Donald Holmquest

Donald Lee Holmquest (born April 7, 1939) is an American lawyer, as well as a physician, electrical engineer and former NASA astronaut. He was the CEO of the California Regional Health Information Organization (RHIO).

Donald L. Holmquest
Donald L. Holmquest portrait (S67-35799).jpg
Born (1939-04-07) 7 April 1939 (age 80)
Dallas, Texas, U.S.
Other namesDonald Lee Holmquest
Alma mater
OccupationEngineer, physician, juris doctor
Space career
NASA Astronaut
Selection1967 NASA Group 6
Missionsnone, resigned before being assigned to a mission
RetirementSeptember 1973


Early life and educationEdit

Holmquest was born on April 7, 1939, in Dallas, Texas.[1] He attended Roger Q. Mills Elementary School, and is a 1957 graduate of W. H. Adamson High School in Dallas. He received a B.S. in electrical engineering from Southern Methodist University with highest honors in 1962.[2] Subsequently, he earned a M.D. and a Ph.D in physiology from Baylor College of Medicine in 1967 and 1968, respectively.

He married Charlotte Ann (née Blaha).[3]

NASA careerEdit

After receiving his medical doctorate and a doctorate in physiology from Baylor College of Medicine, and completing his internship in internal medicine at Houston Methodist Hospital, Holmquest was selected as a scientist-astronaut by NASA in August 1967.[4] Following initial academic training and a 53-week course in flight training at Williams Air Force Base, Arizona, where he earned Air Force wings, he worked on Skylab habitability systems and medical experiments for ​1 12 years (1969–1971).

Holmquest was not assigned to a Skylab prime or backup crew. In May 1971, he was granted a one year leave of absence from NASA. In Baylor's Department of Radiology, Holmquest was assigned as an assistant professor of radiology and physiology and associate director of nuclear medicine.[5] His leave of absence was extended to September 1973, and he completed training in nuclear medicine at Baylor. When it became clear that he would not be assigned to any Skylab mission after Skylab B was scrapped, he formally resigned from the Astronaut Corps in September 1973.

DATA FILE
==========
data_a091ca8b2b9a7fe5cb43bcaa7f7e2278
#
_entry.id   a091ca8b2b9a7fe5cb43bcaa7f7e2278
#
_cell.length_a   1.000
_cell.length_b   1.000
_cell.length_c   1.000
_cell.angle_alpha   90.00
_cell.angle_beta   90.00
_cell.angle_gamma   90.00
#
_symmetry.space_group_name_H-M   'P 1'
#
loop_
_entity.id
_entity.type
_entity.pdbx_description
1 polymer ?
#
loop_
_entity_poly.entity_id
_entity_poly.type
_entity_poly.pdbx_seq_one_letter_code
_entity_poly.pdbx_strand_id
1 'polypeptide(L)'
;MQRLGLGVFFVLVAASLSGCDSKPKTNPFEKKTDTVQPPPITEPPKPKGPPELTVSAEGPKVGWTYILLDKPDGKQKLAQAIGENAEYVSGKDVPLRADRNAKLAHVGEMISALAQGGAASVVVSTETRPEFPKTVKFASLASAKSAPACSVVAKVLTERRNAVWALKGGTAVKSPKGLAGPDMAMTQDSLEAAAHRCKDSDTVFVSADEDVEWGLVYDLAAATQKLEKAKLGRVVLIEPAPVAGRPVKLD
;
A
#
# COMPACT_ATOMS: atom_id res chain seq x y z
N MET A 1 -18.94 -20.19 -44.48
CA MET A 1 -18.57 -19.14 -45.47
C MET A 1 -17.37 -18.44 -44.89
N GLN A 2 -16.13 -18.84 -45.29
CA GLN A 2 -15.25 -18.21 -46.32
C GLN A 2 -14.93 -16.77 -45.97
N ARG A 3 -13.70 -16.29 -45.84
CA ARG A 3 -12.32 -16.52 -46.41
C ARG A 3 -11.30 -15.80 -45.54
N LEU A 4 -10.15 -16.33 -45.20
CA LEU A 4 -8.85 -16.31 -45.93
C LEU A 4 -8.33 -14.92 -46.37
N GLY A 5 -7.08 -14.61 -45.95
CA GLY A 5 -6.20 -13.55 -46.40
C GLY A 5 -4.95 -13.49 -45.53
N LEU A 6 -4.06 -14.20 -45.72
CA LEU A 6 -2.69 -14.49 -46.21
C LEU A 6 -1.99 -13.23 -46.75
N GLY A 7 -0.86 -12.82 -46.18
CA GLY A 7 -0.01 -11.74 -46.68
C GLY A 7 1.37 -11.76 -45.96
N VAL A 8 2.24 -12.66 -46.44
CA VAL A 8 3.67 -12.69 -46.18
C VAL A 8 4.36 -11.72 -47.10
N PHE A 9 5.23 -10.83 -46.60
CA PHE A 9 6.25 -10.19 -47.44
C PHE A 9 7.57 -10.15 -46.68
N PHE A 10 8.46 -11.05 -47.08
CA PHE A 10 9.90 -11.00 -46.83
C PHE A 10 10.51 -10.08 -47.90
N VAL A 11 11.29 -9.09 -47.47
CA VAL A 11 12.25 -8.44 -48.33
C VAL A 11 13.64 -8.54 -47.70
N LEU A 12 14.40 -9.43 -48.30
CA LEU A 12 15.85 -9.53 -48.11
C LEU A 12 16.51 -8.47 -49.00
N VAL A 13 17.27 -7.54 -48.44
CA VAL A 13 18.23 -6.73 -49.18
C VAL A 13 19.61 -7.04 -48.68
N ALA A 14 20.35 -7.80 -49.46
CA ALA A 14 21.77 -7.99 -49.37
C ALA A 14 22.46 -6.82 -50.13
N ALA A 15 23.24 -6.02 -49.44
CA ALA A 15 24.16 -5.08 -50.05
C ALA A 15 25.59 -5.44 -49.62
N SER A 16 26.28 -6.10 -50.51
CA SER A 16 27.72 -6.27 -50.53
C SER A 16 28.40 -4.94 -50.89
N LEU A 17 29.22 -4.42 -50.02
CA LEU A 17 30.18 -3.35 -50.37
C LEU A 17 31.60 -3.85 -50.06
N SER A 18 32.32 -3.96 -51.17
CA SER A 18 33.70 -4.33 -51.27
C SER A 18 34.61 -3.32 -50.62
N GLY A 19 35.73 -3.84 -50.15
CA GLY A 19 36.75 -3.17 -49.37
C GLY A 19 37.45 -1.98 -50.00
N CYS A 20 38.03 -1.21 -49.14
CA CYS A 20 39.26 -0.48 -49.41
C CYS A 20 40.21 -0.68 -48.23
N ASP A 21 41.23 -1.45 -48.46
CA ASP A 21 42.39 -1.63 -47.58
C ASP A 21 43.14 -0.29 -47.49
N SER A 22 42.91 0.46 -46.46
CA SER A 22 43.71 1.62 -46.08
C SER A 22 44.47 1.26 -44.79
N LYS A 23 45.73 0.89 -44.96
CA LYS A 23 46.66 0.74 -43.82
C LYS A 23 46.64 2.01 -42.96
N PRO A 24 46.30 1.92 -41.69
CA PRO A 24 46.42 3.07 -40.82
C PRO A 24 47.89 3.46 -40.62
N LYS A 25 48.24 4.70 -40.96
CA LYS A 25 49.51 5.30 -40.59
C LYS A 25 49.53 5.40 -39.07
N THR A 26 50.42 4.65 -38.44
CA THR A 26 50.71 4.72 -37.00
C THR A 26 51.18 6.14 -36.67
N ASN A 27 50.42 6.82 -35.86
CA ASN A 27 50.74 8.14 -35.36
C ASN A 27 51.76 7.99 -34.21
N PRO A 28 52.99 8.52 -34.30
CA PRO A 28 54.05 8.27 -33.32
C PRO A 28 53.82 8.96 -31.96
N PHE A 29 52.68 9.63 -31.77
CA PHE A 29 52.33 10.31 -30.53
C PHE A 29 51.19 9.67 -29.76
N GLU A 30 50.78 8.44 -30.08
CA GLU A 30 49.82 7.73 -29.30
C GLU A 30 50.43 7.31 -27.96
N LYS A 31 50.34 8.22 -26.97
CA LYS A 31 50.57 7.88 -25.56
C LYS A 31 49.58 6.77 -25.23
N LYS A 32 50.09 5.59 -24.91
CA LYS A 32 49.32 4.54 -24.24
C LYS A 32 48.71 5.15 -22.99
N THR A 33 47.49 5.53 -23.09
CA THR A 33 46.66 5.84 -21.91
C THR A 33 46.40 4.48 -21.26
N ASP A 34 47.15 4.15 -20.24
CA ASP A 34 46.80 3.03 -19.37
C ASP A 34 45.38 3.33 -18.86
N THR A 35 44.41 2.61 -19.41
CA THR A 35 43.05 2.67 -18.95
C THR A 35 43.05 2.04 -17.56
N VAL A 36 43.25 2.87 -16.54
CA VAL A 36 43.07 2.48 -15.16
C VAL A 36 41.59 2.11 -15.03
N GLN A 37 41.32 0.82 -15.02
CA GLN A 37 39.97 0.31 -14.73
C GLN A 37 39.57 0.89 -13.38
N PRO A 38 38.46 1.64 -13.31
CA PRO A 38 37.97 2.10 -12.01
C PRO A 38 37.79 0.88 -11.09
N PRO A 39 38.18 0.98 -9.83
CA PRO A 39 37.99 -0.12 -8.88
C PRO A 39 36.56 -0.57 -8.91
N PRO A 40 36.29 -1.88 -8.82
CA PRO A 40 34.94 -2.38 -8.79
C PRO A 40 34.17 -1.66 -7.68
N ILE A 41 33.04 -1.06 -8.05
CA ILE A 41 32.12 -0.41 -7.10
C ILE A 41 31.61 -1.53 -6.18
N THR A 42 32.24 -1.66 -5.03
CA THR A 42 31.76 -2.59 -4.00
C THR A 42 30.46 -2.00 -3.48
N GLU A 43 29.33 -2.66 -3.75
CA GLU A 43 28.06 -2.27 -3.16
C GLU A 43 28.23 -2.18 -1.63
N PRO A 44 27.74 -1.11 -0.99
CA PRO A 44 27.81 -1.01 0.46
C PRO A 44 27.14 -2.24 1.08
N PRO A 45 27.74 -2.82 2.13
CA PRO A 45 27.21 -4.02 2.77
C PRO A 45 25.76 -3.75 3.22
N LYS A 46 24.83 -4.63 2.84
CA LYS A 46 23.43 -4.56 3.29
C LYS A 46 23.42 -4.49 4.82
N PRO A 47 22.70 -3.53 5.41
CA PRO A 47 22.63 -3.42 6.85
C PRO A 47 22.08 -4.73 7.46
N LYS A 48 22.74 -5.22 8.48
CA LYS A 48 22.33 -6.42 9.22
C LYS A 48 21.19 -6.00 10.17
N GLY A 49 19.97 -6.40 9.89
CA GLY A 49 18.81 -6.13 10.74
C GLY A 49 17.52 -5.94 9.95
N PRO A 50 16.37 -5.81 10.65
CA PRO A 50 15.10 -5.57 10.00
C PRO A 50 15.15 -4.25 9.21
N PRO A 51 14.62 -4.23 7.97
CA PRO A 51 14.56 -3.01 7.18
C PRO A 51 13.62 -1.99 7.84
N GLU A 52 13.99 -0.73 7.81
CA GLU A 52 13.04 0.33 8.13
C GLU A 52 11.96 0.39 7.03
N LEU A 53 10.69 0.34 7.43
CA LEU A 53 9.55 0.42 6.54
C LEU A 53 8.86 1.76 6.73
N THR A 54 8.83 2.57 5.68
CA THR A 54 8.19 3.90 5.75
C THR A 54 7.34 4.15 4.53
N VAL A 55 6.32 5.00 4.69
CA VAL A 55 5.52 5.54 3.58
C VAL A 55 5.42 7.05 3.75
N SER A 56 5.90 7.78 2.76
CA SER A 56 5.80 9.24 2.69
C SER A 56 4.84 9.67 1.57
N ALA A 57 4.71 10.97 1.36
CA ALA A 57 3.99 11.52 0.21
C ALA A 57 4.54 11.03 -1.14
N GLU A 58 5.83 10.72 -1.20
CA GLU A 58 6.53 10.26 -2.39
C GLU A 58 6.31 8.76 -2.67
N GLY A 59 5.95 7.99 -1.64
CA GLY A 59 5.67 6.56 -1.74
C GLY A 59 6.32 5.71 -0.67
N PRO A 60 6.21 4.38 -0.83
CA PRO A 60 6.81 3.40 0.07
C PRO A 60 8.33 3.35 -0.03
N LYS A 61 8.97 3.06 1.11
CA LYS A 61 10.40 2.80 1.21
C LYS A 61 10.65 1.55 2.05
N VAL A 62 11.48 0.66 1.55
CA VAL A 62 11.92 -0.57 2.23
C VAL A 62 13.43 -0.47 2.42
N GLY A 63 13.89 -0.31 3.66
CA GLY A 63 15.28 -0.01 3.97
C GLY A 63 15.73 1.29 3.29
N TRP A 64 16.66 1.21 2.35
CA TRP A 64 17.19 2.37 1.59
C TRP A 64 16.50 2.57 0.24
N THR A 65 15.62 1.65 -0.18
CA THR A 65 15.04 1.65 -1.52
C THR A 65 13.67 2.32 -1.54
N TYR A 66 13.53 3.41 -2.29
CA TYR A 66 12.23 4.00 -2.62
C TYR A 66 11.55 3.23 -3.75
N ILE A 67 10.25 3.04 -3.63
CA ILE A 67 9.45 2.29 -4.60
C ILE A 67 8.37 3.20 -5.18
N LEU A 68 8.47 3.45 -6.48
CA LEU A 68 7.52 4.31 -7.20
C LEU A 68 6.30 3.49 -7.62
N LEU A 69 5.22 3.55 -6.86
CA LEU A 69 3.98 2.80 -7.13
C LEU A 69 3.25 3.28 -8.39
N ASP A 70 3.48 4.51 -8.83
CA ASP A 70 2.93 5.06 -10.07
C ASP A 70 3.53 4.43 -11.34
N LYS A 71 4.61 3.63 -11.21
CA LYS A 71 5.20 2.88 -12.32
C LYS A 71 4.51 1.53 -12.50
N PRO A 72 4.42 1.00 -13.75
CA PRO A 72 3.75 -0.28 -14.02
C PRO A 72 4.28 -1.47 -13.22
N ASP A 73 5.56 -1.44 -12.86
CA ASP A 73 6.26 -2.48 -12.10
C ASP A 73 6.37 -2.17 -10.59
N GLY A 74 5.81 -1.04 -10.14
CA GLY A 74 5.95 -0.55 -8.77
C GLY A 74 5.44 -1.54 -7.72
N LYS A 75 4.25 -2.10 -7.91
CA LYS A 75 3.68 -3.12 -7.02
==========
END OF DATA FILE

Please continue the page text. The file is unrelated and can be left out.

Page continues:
As an astronaut, he logged 750 hours flying time in jet aircraft.[1]

Post-NASA careerEdit

Following his resignation from NASA, Holmquest assumed the role of chief of nuclear medicine at Ben Taub General Hospital in Houston. He is also a diplomate of the American Board of Nuclear Medicine. He established the Department of Nuclear Medicine at Eisenhower Medical Center in Rancho Mirage, California, and then took the post of associate dean of medicine at Texas A&M University, where he was instrumental in developing A&M's new College of Medicine.

Thereafter, Holmquest entered the University of Houston Law Center. While pursuing his legal education, he maintained his practice in medicine. Holmquest received his J.D. cum laude from the University of Houston in 1988. After serving as a senior partner at Wood, Lucksinger & Epstein until its dissolution, he established the firm of Holmquest & Associates, dedicated to the health care industry. He now practices medicine and law on a full-time basis. He resides in Menlo Park, California.


Holmquest is a member of the Society of Nuclear Medicine, American College of Nuclear Physicians, the Association for the Advancement of Medical Instrumentation. Holmquest held a faculty appointment as adjunct professor of medicine at Baylor College of Medicine.


Holmquest's career is chronicled in the book NASA's Scientist-Astronauts by David Shayler and Colin Burgess.


  1. ^ a b "Donald Lee Holmquest Biography". NASA. Retrieved September 12, 2018.
  2. ^ "Intern, Astronomer to be Astronauts". The Napa Valley Register. Napa, California. UPI. August 2, 1967. p. 10 – via
  3. ^ "A Miamian is among Eleven New Astronauts". The Miami News. Miami, Florida. August 5, 1967. p. 14 – via
  4. ^ "New Citizens to be Astros". Muncie Evening Press. Muncie, Indiana. UPI. August 3, 1967. p. 19 – via
  5. ^ "Astronaut Takes Leave to do Research, Teach". The Corpus Christi Caller-Times. Corpus Christi, Texas. Associated Press. May 22, 1971. p. 33 – via